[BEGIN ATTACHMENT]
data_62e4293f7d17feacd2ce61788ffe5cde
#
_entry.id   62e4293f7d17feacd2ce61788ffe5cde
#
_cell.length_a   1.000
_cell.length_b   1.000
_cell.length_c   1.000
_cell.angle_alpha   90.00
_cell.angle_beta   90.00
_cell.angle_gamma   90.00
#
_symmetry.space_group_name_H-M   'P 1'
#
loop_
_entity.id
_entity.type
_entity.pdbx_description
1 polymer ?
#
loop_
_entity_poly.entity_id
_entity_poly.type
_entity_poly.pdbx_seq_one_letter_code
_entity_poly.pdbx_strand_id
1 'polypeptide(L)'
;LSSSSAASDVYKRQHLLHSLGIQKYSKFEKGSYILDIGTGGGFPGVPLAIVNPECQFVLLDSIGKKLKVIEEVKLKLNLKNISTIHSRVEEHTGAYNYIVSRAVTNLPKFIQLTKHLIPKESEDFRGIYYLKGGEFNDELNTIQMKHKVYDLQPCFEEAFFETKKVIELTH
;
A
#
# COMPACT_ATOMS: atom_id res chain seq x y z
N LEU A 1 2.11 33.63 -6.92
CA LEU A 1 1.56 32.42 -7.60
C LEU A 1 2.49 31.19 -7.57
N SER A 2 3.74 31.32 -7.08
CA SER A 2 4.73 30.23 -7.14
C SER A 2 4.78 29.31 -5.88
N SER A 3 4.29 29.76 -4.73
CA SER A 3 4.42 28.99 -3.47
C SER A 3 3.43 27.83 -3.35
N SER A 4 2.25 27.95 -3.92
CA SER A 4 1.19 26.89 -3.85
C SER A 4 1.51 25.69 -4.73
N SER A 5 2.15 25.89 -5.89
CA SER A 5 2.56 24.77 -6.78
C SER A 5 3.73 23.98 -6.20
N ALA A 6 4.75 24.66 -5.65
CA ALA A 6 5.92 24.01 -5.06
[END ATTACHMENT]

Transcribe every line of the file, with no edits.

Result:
data_62e4293f7d17feacd2ce61788ffe5cde
#
_entry.id   62e4293f7d17feacd2ce61788ffe5cde
#
_cell.length_a   1.000
_cell.length_b   1.000
_cell.length_c   1.000
_cell.angle_alpha   90.00
_cell.angle_beta   90.00
_cell.angle_gamma   90.00
#
_symmetry.space_group_name_H-M   'P 1'
#
loop_
_entity.id
_entity.type
_entity.pdbx_description
1 polymer ?
#
loop_
_entity_poly.entity_id
_entity_poly.type
_entity_poly.pdbx_seq_one_letter_code
_entity_poly.pdbx_strand_id
1 'polypeptide(L)'
;LSSSSAASDVYKRQHLLHSLGIQKYSKFEKGSYILDIGTGGGFPGVPLAIVNPECQFVLLDSIGKKLKVIEEVKLKLNLKNISTIHSRVEEHTGAYNYIVSRAVTNLPKFIQLTKHLIPKESEDFRGIYYLKGGEFNDELNTIQMKHKVYDLQPCFEEAFFETKKVIELTH
;
A
#
# COMPACT_ATOMS: atom_id res chain seq x y z
N LEU A 1 2.11 33.63 -6.92
CA LEU A 1 1.56 32.42 -7.60
C LEU A 1 2.49 31.19 -7.57
N SER A 2 3.74 31.32 -7.08
CA SER A 2 4.73 30.23 -7.14
C SER A 2 4.78 29.31 -5.88
N SER A 3 4.29 29.76 -4.73
CA SER A 3 4.42 28.99 -3.47
C SER A 3 3.43 27.83 -3.35
N SER A 4 2.25 27.95 -3.92
CA SER A 4 1.19 26.89 -3.85
C SER A 4 1.51 25.69 -4.73
N SER A 5 2.15 25.89 -5.89
CA SER A 5 2.56 24.77 -6.78
C SER A 5 3.73 23.98 -6.20
N ALA A 6 4.75 24.66 -5.65
CA ALA A 6 5.92 24.01 -5.06